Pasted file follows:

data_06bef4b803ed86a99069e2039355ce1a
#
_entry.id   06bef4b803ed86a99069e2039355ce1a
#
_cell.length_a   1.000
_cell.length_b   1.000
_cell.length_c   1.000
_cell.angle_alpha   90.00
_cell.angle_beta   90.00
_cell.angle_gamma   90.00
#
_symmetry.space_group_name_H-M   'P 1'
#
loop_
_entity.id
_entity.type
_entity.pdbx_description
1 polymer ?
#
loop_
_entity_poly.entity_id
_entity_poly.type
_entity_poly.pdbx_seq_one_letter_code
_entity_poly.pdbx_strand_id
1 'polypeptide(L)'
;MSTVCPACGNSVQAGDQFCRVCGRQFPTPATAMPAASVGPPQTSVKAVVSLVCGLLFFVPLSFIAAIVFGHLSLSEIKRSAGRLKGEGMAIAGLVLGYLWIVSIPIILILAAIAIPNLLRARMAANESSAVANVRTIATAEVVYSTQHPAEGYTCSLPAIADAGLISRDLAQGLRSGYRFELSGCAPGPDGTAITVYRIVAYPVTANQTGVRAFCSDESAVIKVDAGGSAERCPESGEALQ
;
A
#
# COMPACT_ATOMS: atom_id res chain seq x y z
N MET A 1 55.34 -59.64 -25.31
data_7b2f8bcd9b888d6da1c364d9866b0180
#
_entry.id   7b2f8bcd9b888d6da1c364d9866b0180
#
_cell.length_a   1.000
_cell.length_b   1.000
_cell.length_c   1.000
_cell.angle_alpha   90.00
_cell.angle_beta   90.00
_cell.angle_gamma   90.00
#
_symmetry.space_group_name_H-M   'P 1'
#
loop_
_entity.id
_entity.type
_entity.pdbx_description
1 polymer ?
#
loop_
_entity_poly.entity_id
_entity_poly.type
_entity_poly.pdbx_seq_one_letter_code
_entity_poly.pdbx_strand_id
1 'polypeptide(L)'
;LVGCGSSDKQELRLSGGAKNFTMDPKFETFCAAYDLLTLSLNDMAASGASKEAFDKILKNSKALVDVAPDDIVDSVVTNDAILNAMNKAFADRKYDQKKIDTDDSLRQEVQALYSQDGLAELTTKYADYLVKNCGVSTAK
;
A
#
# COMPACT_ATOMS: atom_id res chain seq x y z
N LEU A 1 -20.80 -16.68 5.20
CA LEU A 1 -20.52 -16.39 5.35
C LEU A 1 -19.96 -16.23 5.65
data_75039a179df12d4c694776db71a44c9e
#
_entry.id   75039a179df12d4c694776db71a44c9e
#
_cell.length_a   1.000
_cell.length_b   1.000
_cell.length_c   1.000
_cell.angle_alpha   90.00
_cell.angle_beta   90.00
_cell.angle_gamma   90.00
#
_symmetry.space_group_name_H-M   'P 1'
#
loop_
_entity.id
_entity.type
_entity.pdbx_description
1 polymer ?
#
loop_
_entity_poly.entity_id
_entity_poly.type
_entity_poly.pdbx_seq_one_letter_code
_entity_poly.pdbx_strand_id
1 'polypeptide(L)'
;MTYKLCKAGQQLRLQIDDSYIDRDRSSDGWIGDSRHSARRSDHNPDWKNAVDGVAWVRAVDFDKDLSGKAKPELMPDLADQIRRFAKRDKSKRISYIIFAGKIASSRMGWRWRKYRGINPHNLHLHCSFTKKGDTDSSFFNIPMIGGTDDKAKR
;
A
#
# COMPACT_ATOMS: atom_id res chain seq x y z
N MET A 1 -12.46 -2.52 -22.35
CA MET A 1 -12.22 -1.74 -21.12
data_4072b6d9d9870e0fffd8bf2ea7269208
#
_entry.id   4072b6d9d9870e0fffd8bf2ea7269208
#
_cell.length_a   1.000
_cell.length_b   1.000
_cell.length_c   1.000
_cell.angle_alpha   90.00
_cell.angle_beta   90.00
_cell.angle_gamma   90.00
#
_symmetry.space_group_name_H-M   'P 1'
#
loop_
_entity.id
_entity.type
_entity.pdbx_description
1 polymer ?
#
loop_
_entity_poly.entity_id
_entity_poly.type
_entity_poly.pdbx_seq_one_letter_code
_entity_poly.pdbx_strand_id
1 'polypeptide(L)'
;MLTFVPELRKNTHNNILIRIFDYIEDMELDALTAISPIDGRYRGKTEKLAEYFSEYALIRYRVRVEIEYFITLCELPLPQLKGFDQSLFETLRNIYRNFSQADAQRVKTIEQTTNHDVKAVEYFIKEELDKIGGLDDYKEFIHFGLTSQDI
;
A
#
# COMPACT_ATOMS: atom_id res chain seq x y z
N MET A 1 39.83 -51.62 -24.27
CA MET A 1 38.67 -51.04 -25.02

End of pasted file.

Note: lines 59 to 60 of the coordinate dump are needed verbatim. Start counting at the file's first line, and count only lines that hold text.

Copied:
A
#